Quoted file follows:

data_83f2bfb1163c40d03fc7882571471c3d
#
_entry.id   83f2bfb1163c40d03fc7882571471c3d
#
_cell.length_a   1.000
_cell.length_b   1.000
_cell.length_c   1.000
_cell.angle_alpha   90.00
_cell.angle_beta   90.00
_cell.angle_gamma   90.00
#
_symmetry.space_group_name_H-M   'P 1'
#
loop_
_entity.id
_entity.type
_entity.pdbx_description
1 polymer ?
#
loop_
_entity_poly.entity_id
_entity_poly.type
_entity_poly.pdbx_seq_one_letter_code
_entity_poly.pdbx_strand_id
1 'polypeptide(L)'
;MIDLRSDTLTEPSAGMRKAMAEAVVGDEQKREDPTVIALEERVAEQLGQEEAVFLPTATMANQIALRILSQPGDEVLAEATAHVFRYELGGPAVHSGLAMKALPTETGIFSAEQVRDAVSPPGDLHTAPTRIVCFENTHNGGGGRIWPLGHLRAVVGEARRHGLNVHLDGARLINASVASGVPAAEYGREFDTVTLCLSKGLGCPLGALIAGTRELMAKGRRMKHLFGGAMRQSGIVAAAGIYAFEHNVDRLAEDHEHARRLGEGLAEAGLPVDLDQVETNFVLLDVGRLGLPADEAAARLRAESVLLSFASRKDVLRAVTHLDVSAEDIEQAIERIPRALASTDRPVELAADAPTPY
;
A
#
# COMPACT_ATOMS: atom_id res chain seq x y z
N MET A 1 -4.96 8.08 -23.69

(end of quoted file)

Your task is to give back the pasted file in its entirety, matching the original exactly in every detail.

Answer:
data_83f2bfb1163c40d03fc7882571471c3d
#
_entry.id   83f2bfb1163c40d03fc7882571471c3d
#
_cell.length_a   1.000
_cell.length_b   1.000
_cell.length_c   1.000
_cell.angle_alpha   90.00
_cell.angle_beta   90.00
_cell.angle_gamma   90.00
#
_symmetry.space_group_name_H-M   'P 1'
#
loop_
_entity.id
_entity.type
_entity.pdbx_description
1 polymer ?
#
loop_
_entity_poly.entity_id
_entity_poly.type
_entity_poly.pdbx_seq_one_letter_code
_entity_poly.pdbx_strand_id
1 'polypeptide(L)'
;MIDLRSDTLTEPSAGMRKAMAEAVVGDEQKREDPTVIALEERVAEQLGQEEAVFLPTATMANQIALRILSQPGDEVLAEATAHVFRYELGGPAVHSGLAMKALPTETGIFSAEQVRDAVSPPGDLHTAPTRIVCFENTHNGGGGRIWPLGHLRAVVGEARRHGLNVHLDGARLINASVASGVPAAEYGREFDTVTLCLSKGLGCPLGALIAGTRELMAKGRRMKHLFGGAMRQSGIVAAAGIYAFEHNVDRLAEDHEHARRLGEGLAEAGLPVDLDQVETNFVLLDVGRLGLPADEAAARLRAESVLLSFASRKDVLRAVTHLDVSAEDIEQAIERIPRALASTDRPVELAADAPTPY
;
A
#
# COMPACT_ATOMS: atom_id res chain seq x y z
N MET A 1 -4.96 8.08 -23.69